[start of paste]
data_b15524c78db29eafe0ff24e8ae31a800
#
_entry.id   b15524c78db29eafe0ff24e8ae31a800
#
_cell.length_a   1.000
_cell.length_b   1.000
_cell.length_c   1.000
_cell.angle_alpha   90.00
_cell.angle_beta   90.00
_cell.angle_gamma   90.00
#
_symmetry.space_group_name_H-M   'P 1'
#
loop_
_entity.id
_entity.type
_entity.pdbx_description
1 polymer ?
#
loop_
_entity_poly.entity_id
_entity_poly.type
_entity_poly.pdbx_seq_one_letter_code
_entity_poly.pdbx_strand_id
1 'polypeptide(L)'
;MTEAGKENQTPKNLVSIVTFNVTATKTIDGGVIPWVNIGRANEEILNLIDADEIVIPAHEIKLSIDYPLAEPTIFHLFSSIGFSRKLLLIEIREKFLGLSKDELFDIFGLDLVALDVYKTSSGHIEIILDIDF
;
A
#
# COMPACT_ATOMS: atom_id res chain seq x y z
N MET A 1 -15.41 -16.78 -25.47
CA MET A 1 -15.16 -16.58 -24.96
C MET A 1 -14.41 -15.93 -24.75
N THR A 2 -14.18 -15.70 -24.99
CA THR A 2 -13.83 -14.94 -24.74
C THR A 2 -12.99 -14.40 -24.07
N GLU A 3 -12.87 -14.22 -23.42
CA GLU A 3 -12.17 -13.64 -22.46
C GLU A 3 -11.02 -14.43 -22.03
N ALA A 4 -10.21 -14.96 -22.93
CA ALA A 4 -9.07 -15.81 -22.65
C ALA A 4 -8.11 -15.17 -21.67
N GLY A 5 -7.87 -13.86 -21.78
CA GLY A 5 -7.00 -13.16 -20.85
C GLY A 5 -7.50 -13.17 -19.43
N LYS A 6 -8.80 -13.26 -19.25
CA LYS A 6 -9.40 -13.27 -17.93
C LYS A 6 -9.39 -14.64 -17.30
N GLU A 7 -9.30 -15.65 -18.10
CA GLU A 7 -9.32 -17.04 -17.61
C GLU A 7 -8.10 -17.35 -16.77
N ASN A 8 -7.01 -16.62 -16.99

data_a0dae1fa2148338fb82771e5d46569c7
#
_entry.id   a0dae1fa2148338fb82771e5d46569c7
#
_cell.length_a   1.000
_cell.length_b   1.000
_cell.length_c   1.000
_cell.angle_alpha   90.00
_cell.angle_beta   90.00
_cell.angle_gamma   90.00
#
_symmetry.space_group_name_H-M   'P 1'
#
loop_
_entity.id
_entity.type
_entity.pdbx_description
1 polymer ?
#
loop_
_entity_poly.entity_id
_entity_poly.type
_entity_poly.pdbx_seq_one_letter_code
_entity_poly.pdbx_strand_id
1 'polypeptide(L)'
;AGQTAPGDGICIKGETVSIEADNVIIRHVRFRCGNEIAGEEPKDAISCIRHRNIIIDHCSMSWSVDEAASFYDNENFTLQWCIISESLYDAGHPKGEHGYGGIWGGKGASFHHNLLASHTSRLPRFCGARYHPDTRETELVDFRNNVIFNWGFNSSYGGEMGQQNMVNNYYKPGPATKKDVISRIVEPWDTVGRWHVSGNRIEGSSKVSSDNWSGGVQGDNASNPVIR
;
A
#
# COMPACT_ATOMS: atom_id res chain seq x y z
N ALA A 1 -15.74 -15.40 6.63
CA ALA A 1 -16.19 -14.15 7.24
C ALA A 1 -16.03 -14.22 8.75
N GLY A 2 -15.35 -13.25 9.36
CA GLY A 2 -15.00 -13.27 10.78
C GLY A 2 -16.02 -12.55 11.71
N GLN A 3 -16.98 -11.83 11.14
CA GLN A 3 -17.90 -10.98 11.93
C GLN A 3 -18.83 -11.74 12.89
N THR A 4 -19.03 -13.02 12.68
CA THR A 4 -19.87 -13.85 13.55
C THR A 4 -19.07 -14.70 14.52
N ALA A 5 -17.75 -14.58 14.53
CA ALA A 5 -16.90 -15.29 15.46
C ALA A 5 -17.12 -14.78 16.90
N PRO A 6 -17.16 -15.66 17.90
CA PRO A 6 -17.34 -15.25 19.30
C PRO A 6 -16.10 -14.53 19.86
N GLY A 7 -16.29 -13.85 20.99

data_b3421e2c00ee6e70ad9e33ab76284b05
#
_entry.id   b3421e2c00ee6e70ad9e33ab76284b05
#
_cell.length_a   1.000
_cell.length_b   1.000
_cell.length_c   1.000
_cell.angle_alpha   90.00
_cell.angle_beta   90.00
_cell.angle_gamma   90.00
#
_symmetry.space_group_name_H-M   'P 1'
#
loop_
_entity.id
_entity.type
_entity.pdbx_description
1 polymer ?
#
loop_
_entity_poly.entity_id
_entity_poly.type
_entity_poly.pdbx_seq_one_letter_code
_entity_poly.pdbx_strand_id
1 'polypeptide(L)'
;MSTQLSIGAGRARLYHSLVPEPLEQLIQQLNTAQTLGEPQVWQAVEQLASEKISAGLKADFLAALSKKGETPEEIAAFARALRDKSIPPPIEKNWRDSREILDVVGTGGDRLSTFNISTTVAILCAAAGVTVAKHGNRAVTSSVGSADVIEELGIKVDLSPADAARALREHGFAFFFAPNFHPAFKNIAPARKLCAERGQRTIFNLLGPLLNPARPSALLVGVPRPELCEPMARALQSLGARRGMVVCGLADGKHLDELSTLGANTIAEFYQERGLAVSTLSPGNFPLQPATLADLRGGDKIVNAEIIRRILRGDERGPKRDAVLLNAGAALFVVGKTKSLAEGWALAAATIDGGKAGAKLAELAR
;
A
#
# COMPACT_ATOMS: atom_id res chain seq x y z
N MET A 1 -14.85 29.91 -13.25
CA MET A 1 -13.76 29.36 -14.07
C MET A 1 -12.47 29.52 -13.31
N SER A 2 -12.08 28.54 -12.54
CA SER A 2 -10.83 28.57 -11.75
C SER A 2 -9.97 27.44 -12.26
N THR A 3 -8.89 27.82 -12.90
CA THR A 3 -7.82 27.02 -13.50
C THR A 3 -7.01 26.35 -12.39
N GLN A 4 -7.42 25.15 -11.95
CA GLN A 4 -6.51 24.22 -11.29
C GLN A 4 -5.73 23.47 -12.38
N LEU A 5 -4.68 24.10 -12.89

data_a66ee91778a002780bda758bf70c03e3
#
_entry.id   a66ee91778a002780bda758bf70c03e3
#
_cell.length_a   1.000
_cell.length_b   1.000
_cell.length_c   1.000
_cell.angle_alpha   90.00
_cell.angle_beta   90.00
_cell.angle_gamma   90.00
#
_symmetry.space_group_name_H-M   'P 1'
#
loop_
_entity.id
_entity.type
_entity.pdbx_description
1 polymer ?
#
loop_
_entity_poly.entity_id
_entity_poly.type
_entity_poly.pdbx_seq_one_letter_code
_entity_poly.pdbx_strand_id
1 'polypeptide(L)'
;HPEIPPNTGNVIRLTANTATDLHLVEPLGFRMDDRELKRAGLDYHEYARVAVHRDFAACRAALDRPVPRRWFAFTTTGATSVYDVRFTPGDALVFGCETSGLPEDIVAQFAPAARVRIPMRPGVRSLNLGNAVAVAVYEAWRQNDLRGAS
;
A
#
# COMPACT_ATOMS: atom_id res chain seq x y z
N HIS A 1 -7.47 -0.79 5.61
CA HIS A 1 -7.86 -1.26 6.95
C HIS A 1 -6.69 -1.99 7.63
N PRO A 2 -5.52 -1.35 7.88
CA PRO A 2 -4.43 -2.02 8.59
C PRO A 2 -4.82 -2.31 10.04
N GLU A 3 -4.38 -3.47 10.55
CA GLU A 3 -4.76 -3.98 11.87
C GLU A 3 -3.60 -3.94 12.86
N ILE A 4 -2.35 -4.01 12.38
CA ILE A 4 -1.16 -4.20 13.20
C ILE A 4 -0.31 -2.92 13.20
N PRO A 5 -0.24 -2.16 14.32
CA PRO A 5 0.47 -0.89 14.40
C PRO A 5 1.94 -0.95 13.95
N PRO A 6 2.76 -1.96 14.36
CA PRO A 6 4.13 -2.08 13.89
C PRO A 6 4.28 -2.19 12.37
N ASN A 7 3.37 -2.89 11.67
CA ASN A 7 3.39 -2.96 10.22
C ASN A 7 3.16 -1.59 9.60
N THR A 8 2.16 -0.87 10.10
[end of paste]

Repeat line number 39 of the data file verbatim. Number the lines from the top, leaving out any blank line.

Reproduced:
C GLU A 3 -11.02 -14.43 -22.03